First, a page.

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Rachel S (New Zealand)

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I Am Ozzy
I Am Ozzy
by Ozzy Osbourne
Edition: Hardcover
Price: 20.00

3 of 3 people found the following review helpful
3.0 out of 5 stars An absolutely hilarious read, 12 Nov 2011
This review is from: I Am Ozzy (Hardcover)
I Am Ozzy is a hilarious autobiography by Ozzy Osbourne, former lead singer of Black Sabbath. It's filled with humourous anecdotes from his life before and after the band and is a more than enjoyable read.

I've read a few musician's autobiographies, and I can honestly say that none of them have ever made me laugh like this one did. I was laughing aloud at something on almost every page and I loved Ozzy's British humour. There were some great stories about his time in the band and although the book was filled with humour, Ozzy also showed a sensitivity when it came to writing about the hard things, like death and drug addiction.

Although I loved the book and the stories in it, I couldn't help get the feeling that maybe there was some extra spice being added to some of the anecdotes. I mean, yeah, he was a crazy rocker, but after all these years and all these drugs, can he really remember as much as he claims to? Maybe so, but for me it didn't quite feel right, so I was unable to fully `click' with the book. It's a real shame, because I really did enjoy Ozzy's easy writing style.

I Am Ozzy was a fun read, but overall something just didn't come together for me. If you're looking for a musician's autobiography that has plenty of hilarity go for this one, but just don't expect too much depth.

The Lipstick Laws
The Lipstick Laws
by Amy Holder
Edition: Paperback
Price: 5.33

3.0 out of 5 stars A sweet read perfect for tweens, 12 Nov 2011
This review is from: The Lipstick Laws (Paperback)
While reading The Lipstick Laws I couldn't help thinking it would have been the perfect book for me at age 14. However, being almost 18 now, there was a little bit of a lack of a connection between the characters and I that prevented me from loving this book as much as I thought I would.

The characters in The Lipstick Laws were a big part of what saved the novel for me. The plot itself is quite cliched, but add in these wonderful characters and the result is quite surprising. April was a great protagonist, frequently coming out with witty observations - I laughed out loud numerous times, something I don't normally do. The supporting characters were great too, all realistic and flawed - although sometimes the flaws were a little too obviously told, instead of subtly shown to the reader. Even Britney had some redeeming qualities and even though she was horrible, it was easy to understand why and feel empathy for her.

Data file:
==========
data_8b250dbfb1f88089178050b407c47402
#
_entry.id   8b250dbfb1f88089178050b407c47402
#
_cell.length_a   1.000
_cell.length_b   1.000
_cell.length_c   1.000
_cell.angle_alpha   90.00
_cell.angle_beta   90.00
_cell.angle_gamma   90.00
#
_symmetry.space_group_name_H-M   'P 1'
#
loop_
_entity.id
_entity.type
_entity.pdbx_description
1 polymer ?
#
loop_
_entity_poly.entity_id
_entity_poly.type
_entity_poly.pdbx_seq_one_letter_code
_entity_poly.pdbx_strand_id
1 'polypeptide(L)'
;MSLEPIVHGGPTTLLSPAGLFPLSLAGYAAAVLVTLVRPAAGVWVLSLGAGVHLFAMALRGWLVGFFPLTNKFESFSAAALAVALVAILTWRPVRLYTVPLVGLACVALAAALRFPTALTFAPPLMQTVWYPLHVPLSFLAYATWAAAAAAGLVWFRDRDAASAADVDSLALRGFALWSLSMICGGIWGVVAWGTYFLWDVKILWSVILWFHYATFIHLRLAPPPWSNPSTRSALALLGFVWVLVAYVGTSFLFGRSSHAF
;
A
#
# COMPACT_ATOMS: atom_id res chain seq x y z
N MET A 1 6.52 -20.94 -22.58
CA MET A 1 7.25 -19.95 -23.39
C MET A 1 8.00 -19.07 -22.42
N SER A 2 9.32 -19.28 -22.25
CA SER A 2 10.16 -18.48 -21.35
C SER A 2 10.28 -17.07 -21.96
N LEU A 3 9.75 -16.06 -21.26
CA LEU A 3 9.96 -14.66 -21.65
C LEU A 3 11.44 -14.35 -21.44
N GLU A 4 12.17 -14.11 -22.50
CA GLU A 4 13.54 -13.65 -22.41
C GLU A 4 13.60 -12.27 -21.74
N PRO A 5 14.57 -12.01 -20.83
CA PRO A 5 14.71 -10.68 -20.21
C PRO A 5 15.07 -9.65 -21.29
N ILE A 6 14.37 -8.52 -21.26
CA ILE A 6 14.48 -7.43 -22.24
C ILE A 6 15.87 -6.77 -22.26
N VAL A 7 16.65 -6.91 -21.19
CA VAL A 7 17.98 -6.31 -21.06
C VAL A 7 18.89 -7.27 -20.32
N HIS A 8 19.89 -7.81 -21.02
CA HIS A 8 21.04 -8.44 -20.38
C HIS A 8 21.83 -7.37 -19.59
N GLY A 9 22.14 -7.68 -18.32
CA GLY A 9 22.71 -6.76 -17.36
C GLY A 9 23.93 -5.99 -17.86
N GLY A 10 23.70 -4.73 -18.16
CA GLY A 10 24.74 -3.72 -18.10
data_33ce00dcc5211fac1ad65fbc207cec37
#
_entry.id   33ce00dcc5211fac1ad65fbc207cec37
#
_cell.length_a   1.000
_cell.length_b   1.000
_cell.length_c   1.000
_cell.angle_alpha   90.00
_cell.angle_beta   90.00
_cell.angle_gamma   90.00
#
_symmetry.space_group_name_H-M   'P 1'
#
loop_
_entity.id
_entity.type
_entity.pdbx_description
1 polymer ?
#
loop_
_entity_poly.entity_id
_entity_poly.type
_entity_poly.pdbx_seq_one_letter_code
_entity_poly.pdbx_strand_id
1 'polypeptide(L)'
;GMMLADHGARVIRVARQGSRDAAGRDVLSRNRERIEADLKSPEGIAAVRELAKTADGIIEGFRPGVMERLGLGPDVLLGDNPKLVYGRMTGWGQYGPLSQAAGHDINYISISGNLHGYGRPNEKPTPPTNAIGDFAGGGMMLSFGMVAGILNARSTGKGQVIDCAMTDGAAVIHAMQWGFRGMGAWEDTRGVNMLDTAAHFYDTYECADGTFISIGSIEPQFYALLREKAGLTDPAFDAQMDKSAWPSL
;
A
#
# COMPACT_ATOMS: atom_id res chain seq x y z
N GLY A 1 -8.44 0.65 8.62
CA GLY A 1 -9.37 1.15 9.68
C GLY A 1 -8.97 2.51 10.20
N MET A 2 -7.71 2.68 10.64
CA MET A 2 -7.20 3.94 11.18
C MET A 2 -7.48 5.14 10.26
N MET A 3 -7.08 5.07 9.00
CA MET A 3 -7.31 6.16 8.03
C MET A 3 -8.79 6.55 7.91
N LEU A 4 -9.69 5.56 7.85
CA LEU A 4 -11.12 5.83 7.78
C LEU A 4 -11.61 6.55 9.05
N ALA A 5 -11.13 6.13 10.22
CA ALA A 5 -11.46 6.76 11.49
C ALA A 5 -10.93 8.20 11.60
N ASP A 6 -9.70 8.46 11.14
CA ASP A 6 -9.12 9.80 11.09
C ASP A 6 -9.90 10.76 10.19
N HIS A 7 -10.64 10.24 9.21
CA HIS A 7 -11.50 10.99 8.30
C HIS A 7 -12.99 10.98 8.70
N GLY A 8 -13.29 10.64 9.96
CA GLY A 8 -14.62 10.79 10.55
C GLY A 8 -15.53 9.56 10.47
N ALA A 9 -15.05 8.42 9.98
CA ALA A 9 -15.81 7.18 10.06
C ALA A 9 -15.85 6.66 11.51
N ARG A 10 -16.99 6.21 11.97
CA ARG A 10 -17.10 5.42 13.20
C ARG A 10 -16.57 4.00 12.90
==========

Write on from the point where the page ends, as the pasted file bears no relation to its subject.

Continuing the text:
One thing that I noticed was that the story line seemed to be very derivative of Mean Girls but just toned down for a younger audience. Maybe it was because I had just watched the film before I read the book, but I found more than one similarity - the revenge aspect being a biggie. It wasn't a huge deal, because there were enough differences to make it its own story, but for me it was just that wee bit too similar.

Overall though, The Lipstick Laws was a quick, enjoyable book. Although it wasn't quite the right fit for me, I know there will be countless other readers who will enjoy it. I would recommend it most for 13-15 year olds.

(I received this novel free of charge via NetGalley. This in no way affected my review.)

Delirium: 1/3 (Delirium Trilogy)
Delirium: 1/3 (Delirium Trilogy)
by Lauren Oliver
Edition: Paperback
Price: 6.36

5.0 out of 5 stars An amazing start to a new series, 12 Nov 2011
I have to start out by saying that no other author can make me cry like Lauren Oliver can. I never cry when I read, so this is a major achievement for an author - and for me to cry at both her books, well, it's unheard of. Anyway, onto the proper review.

I loved Delirium right from the get go. Admittedly, some of the world-building at the start was a bit slow, but I could read Lauren's prose all day so it didn't feel like a chore to read. The world-building was integrated seamlessly into the story and honestly loved every word of it. I also enjoyed the paragraphs above each chapter that were supposedly from this new world's handbooks and literature, they definitely gave me more insight into the world of Delirium.